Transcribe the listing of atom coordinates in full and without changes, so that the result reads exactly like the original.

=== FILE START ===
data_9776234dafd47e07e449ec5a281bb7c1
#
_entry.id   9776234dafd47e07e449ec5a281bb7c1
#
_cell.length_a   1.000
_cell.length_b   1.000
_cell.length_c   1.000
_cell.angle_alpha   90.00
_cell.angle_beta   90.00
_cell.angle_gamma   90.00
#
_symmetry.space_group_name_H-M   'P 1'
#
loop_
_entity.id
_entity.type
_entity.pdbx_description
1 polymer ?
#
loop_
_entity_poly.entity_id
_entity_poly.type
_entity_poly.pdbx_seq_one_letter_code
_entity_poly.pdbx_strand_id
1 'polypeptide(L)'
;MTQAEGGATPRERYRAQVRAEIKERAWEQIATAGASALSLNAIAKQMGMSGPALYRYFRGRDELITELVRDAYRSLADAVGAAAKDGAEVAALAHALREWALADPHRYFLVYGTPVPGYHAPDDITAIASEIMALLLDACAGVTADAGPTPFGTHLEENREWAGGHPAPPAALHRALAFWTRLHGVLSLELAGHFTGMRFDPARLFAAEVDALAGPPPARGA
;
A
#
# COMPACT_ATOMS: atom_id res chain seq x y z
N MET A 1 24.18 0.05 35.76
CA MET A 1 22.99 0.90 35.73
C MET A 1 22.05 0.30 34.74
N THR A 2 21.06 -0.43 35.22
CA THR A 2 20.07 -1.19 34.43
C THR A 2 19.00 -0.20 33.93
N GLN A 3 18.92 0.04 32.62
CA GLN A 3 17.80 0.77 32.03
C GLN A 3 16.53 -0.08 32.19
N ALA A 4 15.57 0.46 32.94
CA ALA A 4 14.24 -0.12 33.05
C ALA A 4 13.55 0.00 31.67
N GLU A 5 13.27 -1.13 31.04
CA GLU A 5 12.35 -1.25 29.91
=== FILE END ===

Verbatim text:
data_9776234dafd47e07e449ec5a281bb7c1
#
_entry.id   9776234dafd47e07e449ec5a281bb7c1
#
_cell.length_a   1.000
_cell.length_b   1.000
_cell.length_c   1.000
_cell.angle_alpha   90.00
_cell.angle_beta   90.00
_cell.angle_gamma   90.00
#
_symmetry.space_group_name_H-M   'P 1'
#
loop_
_entity.id
_entity.type
_entity.pdbx_description
1 polymer ?
#
loop_
_entity_poly.entity_id
_entity_poly.type
_entity_poly.pdbx_seq_one_letter_code
_entity_poly.pdbx_strand_id
1 'polypeptide(L)'
;MTQAEGGATPRERYRAQVRAEIKERAWEQIATAGASALSLNAIAKQMGMSGPALYRYFRGRDELITELVRDAYRSLADAVGAAAKDGAEVAALAHALREWALADPHRYFLVYGTPVPGYHAPDDITAIASEIMALLLDACAGVTADAGPTPFGTHLEENREWAGGHPAPPAALHRALAFWTRLHGVLSLELAGHFTGMRFDPARLFAAEVDALAGPPPARGA
;
A
#
# COMPACT_ATOMS: atom_id res chain seq x y z
N MET A 1 24.18 0.05 35.76
CA MET A 1 22.99 0.90 35.73
C MET A 1 22.05 0.30 34.74
N THR A 2 21.06 -0.43 35.22
CA THR A 2 20.07 -1.19 34.43
C THR A 2 19.00 -0.20 33.93
N GLN A 3 18.92 0.04 32.62
CA GLN A 3 17.80 0.77 32.03
C GLN A 3 16.53 -0.08 32.19
N ALA A 4 15.57 0.46 32.94
CA ALA A 4 14.24 -0.12 33.05
C ALA A 4 13.55 0.00 31.67
N GLU A 5 13.27 -1.13 31.04
CA GLU A 5 12.35 -1.25 29.91